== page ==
Pre-Health & Pre-Graduate School

Students often ask advisors “What is the best major for getting into medical school?”

The answer? There is no “best major;” you should choose a major that is challenging enough to prepare you for medical school, but more importantly, one that you have a deep interest and passion for. There are also many factors outside of coursework—do you have volunteer or shadowing hours? Are you in a leadership position for an organization? Have you participated in some form of undergraduate research? Most students accepted into medical school can answer yes to these questions.

Pre-Health matriculation from Butler University
Pre-Health Matriculation from Butler University

When looking nationwide at medical school matriculation (students accepted and then enrolled at a medical school), there are many different undergraduate degrees and fields of study. But one thing remains the same: Biology majors consistently make up nearly 55% of all medical students nationwide. There are numerous routes to getting into medical school, but for many students across the country, Biology was the degree of choice.

When expanding beyond medical school and looking at all pre-health* students at Butler University, despite Biology majors making up less than 4 percent of the student body, almost half of students that end up attending a pre-health school after Butler University were Biology majors.

Would you like to know where our students attended pre-professional schooling? Please visit our Alumni Spotlight and Careers page.

Why do so many pre-health students choose Biology as their undergraduate major? Yes, students have an opportunity to take courses that are directly related to their future pre-health field, but they also get a chance to expand beyond courses that have a narrow focus on just human health. Many medicines come from plants (botany), many microbes are quite beneficial for us (microbial ecology), and many diseases follow specific inheritance patterns (transmission genetics). Additionally, students develop the critical thinking skills they will need to not only navigate their post-graduate schooling, but skills they will continue to use on a daily basis throughout their careers. Many alumni have praised Butler for how well their Biology degree prepared them for the rigors of coursework in professional school and for the careers they have in their respective medical fields.

If you are interested in a pre-health path, it is strongly encouraged that you visit the Pre-Health Advising pages and attend pre-health meetings/advising. The information below is meant simply as guidance, but understand that each professional school will have its own specific requirements; it is important to know that information before applying to the school.

  • One year Biological Sciences with lab
    • BI210, Genetics
    • BI220, Cellular and Molecular Biology
  • Microbiology with lab
    • BI325, Principles of Pathogenic Microbiology
    • BI438, Microbiology (Biology majors)
  • BI257, Human Anatomy and Physiology
  • BI307, Vertebrate Biology
  • BI323, Principles of Immunology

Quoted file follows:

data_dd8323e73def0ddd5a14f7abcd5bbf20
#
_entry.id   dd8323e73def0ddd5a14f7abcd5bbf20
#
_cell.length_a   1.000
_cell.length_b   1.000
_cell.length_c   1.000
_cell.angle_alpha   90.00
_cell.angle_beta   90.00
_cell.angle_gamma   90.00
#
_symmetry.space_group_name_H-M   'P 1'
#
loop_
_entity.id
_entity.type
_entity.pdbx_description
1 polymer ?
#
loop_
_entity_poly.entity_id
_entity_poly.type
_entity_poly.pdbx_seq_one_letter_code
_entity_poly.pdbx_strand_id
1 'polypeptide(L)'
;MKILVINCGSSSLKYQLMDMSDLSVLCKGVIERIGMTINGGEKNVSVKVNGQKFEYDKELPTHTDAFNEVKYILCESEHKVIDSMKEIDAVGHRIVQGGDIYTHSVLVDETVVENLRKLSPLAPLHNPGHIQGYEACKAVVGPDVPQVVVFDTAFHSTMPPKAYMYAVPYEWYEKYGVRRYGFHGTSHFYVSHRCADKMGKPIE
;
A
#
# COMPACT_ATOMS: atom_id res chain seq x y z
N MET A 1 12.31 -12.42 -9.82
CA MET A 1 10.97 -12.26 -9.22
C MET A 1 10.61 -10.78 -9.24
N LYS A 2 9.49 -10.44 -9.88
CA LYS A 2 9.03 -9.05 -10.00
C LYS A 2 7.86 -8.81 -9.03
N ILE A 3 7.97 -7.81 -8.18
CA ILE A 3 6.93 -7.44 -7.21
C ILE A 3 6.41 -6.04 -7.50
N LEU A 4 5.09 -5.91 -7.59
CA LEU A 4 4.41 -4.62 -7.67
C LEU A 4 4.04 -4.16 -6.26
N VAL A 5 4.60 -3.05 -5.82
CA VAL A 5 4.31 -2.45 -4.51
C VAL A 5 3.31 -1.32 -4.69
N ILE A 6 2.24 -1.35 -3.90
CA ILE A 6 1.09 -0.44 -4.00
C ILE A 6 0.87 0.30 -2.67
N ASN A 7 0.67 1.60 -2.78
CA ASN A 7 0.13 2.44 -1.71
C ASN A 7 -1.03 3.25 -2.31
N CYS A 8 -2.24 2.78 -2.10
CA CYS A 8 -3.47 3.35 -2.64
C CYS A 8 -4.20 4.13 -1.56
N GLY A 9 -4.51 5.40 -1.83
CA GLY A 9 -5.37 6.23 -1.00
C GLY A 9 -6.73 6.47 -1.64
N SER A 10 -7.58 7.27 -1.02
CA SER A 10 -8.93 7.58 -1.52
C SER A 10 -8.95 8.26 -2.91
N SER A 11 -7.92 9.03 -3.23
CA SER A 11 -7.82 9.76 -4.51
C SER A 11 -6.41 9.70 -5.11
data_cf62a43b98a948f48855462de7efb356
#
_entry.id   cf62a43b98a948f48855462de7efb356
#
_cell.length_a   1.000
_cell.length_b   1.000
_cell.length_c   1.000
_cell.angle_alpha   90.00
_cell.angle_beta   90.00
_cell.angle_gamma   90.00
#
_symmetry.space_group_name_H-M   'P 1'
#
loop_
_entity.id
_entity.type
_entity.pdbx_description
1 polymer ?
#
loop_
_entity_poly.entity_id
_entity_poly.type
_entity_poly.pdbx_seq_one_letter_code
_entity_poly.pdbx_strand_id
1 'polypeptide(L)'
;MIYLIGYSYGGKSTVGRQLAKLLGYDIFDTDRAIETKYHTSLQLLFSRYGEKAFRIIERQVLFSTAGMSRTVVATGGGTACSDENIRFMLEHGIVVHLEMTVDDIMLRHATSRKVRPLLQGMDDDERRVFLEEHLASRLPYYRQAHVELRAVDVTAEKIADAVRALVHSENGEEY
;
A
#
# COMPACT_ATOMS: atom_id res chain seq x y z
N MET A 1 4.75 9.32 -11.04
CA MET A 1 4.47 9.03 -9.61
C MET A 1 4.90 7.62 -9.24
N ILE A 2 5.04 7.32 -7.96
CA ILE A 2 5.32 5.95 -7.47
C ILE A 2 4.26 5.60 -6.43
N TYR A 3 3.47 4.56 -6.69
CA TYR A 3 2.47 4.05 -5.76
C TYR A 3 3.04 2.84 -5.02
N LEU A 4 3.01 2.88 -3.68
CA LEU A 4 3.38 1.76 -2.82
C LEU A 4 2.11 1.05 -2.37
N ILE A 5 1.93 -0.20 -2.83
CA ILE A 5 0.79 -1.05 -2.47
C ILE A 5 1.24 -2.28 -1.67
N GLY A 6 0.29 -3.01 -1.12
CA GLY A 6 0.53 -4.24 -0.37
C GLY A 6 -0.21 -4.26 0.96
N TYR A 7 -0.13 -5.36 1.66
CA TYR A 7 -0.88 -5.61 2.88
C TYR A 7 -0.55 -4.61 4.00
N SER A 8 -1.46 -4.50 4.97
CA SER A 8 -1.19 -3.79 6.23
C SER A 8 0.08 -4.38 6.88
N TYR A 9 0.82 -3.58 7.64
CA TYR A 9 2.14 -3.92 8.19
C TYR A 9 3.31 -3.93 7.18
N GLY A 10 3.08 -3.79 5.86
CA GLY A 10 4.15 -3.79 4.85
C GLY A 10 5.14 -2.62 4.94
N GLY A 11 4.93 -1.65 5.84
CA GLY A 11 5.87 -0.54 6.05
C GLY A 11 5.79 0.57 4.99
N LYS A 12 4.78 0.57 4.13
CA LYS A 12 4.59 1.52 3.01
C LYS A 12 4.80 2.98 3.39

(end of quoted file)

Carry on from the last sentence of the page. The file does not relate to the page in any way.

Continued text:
• BI411, Principles of Physiology
  • BI430, Animal Development
  • BI434, Transmission Genetics
  • BI460, Cell and Molecular Neurobiology
  • One year Biological Sciences with lab
    • BI210, Genetics
    • BI220, Cellular and Molecular Biology
  • Microbiology with lab
    • BI325, Principles of Pathogenic Microbiology
    • BI438, Microbiology (Biology majors)
  • One Year Anatomy and Physiology
    • BI307, Vertebrate Biology (Human Anatomy equivalent)
    • BI411, Principles of Physiology (Human Physiology equivalent)
  • BI323, Principles of Immunology
  • BI460, Cell and Molecular Neurobiology
  • One year Biological Sciences with lab
    • BI210, Genetics
    • BI220, Cellular and Molecular Biology
  • One Year Anatomy and Physiology
    • BI307, Vertebrate Biology (Human Anatomy equivalent)
    • BI411, Principles of Physiology (Human Physiology equivalent)
  • BI323, Principles of Immunology
  • BI460, Cell and Molecular Neurobiology
  • One year Biological Sciences with lab
    • BI210, Genetics
    • BI220, Cellular and Molecular Biology
  • Microbiology with lab
    • BI325, Principles of Pathogenic Microbiology
    • BI438, Microbiology (Biology majors)
  • One Year Anatomy and Physiology
    • BI307, Vertebrate Biology (Human Anatomy equivalent)
    • BI411, Principles of Physiology (Human Physiology equivalent)
  • BI323, Principles of Immunology
  • BI460, Cell and Molecular Neurobiology
  • BI105, Introductory Cell Biology or BI220, Cellular and Molecular Biology
  • One Year Anatomy and Physiology
    • BI307, Vertebrate Biology (Human Anatomy equivalent)
    • BI411, Principles of Physiology (Human Physiology equivalent)

***Highly recommended to be Biology major

  • One year Biological Sciences with lab
    • BI210, Genetics
    • BI220, Cellular and Molecular Biology
  • BI301, Principles of Zoology
  • BI320, Animal Behavior
  • Microbiology with lab
    • BI325, Principles of Pathogenic Microbiology
    • BI438, Microbiology (Biology majors)
  • Anatomy/Physiology
    • BI307, Vertebrate Biology
    • BI411, Principles of Physiology
  • BI323, Principles of Immunology
  • BI460, Cell and Molecular Neurobiology
  • BI430, Animal Development
Matriculants2017 Total Matriculants2018 Total Matriculants2019 Total Matriculants2020 Total Matriculants
Biological Sciences11,53411,84312,48412,845
Humanities888797780832
Math and Statistics162168163156
Other3,7893,8433,3713,391
Physical Sciences2,1822,2142,3552,240
Social Sciences2,2042,1071,9951,991
Specialized Health Sciences579650721784
All Matriculants21,33821,62221,86922,239
(Source AAMC PDF1PDF2PDF3PDF4)
Medical School Matriculation in the United States by Major